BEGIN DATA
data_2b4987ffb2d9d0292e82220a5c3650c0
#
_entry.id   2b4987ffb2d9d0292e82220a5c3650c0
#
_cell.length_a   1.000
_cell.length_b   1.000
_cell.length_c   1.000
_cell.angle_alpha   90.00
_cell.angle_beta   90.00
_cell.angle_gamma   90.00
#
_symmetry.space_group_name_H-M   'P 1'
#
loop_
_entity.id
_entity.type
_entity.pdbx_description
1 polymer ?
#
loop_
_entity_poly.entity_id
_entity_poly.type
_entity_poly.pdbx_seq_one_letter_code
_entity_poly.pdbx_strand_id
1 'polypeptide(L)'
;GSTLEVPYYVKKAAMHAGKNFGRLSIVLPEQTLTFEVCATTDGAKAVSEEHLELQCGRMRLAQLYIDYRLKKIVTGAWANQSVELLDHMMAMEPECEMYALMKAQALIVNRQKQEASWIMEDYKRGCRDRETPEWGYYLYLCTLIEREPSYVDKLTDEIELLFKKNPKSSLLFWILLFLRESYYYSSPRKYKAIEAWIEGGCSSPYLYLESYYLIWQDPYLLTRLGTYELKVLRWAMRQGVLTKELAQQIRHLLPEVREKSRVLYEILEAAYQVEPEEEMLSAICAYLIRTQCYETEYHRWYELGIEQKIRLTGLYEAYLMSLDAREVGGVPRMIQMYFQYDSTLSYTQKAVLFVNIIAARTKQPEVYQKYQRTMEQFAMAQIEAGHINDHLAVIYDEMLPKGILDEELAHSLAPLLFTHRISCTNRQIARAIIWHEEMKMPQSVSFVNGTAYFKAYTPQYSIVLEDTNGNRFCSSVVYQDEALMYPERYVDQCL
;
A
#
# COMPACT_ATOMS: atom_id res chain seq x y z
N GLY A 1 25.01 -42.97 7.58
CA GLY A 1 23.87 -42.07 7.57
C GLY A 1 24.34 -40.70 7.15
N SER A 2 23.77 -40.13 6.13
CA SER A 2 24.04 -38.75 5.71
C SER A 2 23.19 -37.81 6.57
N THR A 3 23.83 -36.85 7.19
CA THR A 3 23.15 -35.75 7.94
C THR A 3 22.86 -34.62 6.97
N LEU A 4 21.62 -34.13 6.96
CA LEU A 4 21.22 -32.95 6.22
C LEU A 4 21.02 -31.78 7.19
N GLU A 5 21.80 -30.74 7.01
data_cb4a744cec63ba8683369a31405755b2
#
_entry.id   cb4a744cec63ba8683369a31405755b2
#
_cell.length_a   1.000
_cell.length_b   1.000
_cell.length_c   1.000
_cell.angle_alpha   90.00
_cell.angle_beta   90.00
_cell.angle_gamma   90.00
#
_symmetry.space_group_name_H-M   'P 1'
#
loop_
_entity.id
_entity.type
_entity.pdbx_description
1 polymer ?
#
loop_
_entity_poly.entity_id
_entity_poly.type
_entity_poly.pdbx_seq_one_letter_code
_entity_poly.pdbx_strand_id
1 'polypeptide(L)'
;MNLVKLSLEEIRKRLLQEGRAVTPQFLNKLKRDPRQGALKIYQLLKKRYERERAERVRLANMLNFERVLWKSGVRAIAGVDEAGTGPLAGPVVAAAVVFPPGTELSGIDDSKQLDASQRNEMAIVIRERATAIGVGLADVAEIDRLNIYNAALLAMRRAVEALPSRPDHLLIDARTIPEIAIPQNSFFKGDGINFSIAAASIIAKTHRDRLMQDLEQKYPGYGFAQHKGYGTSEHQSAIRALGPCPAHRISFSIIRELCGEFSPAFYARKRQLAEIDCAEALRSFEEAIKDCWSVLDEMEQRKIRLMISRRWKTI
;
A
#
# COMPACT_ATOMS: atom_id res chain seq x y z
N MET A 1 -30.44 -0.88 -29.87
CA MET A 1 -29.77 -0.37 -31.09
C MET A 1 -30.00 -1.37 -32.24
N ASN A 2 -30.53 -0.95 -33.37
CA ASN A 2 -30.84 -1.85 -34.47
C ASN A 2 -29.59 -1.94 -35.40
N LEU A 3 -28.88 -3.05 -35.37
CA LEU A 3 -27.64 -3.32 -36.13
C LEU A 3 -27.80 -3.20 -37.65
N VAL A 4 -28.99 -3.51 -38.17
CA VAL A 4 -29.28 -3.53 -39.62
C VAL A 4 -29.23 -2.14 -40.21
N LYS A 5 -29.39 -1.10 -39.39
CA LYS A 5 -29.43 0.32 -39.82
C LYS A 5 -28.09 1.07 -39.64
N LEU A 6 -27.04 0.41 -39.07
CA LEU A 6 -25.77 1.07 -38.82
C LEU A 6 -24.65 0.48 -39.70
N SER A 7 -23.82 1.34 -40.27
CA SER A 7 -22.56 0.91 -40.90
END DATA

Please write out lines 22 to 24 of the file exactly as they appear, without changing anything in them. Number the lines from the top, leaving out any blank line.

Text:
_entity_poly.type
_entity_poly.pdbx_seq_one_letter_code
_entity_poly.pdbx_strand_id